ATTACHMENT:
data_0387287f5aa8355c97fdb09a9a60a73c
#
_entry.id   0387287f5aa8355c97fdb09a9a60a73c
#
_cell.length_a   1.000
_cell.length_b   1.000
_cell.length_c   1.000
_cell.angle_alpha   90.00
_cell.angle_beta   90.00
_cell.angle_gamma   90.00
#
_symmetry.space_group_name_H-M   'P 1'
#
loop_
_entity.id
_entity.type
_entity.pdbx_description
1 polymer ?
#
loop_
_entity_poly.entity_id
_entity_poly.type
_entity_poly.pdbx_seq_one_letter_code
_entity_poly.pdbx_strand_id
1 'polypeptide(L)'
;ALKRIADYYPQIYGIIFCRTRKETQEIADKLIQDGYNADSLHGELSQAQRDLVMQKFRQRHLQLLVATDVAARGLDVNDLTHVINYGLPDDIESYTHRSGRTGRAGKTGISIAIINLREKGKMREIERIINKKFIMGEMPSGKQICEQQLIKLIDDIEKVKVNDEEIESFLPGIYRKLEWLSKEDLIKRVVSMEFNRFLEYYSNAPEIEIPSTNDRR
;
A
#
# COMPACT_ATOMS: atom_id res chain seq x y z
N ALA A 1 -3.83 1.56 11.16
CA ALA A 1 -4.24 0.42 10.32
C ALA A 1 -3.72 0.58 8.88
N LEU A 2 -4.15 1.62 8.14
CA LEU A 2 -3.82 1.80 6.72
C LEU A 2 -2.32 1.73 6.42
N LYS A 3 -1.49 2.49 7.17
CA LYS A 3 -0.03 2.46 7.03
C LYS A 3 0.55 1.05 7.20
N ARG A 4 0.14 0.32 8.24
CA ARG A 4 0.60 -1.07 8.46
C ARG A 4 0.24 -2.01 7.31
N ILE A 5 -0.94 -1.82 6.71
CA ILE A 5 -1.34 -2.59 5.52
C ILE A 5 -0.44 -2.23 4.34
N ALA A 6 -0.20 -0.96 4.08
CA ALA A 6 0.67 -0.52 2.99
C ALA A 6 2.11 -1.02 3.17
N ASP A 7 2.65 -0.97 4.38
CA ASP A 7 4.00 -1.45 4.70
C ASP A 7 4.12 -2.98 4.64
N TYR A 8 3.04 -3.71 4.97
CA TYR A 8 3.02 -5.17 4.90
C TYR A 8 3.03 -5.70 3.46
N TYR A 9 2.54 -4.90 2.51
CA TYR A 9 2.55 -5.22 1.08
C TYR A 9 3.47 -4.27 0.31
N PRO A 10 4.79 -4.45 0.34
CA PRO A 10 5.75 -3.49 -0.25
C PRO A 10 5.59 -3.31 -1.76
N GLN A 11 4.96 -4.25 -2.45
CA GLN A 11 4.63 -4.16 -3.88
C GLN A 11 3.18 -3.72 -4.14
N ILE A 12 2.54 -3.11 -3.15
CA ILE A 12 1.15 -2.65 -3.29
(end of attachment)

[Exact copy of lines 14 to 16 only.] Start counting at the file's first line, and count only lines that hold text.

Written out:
loop_
_entity.id
_entity.type